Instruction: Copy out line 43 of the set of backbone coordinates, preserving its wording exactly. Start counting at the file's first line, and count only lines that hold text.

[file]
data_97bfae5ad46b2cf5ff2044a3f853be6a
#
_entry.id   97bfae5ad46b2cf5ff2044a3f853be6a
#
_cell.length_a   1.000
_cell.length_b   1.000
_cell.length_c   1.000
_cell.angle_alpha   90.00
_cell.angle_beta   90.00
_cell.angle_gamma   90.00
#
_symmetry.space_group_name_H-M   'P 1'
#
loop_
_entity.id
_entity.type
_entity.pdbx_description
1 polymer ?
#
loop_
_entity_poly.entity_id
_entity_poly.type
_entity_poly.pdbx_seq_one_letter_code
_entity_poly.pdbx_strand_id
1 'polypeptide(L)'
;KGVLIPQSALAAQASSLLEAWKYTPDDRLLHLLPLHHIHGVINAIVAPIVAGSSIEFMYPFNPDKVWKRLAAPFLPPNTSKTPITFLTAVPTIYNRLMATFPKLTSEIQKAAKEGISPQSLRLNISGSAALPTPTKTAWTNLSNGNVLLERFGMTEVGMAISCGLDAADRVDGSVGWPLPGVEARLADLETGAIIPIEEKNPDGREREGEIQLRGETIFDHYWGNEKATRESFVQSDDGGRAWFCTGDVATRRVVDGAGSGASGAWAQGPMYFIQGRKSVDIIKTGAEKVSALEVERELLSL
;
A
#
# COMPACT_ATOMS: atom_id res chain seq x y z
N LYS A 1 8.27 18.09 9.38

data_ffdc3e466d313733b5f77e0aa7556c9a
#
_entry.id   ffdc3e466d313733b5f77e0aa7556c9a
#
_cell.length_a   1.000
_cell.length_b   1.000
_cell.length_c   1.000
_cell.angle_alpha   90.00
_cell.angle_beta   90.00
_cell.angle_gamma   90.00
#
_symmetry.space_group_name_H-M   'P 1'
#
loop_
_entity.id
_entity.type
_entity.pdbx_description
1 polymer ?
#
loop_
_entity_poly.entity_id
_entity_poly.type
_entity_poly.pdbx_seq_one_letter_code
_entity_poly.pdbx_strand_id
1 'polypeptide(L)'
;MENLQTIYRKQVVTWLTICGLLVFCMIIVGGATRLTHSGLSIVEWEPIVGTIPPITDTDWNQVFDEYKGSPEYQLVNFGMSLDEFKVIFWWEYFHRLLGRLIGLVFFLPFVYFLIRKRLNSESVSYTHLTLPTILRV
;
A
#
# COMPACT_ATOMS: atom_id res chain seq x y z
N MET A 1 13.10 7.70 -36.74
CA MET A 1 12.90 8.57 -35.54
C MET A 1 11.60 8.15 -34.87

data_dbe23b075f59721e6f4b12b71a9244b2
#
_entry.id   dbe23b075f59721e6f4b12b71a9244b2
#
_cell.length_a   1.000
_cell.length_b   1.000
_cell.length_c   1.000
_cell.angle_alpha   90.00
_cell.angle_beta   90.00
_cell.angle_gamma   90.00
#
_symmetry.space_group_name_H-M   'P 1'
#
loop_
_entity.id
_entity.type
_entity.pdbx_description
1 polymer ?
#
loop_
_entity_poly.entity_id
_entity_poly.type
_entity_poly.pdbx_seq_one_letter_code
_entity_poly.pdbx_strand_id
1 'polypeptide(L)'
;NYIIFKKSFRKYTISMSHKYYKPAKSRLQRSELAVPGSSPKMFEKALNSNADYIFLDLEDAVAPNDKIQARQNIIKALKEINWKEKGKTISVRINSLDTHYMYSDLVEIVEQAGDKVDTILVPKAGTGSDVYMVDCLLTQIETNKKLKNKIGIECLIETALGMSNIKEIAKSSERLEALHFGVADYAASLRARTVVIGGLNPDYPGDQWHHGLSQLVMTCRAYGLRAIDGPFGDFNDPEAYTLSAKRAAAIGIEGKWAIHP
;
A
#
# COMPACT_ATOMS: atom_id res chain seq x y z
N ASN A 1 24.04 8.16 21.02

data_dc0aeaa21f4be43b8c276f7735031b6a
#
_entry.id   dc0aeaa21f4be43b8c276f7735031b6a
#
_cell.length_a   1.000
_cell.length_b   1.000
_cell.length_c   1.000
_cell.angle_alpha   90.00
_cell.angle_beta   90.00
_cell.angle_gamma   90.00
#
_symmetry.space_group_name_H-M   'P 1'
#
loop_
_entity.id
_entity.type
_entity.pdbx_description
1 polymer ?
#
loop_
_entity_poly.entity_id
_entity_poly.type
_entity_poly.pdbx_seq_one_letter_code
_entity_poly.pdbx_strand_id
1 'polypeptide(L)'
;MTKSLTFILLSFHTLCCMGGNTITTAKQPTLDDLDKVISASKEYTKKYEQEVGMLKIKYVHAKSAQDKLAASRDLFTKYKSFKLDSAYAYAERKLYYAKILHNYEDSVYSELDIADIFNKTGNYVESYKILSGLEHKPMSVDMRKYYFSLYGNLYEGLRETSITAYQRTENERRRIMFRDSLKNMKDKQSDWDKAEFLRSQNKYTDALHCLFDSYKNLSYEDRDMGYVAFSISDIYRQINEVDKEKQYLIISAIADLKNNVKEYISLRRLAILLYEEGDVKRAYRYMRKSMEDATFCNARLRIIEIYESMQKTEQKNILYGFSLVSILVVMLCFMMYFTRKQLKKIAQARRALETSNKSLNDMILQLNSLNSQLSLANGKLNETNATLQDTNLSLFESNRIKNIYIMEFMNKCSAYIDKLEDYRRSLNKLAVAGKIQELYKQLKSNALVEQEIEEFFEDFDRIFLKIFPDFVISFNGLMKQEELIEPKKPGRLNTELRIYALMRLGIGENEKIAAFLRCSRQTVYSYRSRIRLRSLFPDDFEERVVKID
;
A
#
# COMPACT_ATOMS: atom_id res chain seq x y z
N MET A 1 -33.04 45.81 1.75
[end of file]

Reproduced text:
_symmetry.space_group_name_H-M   'P 1'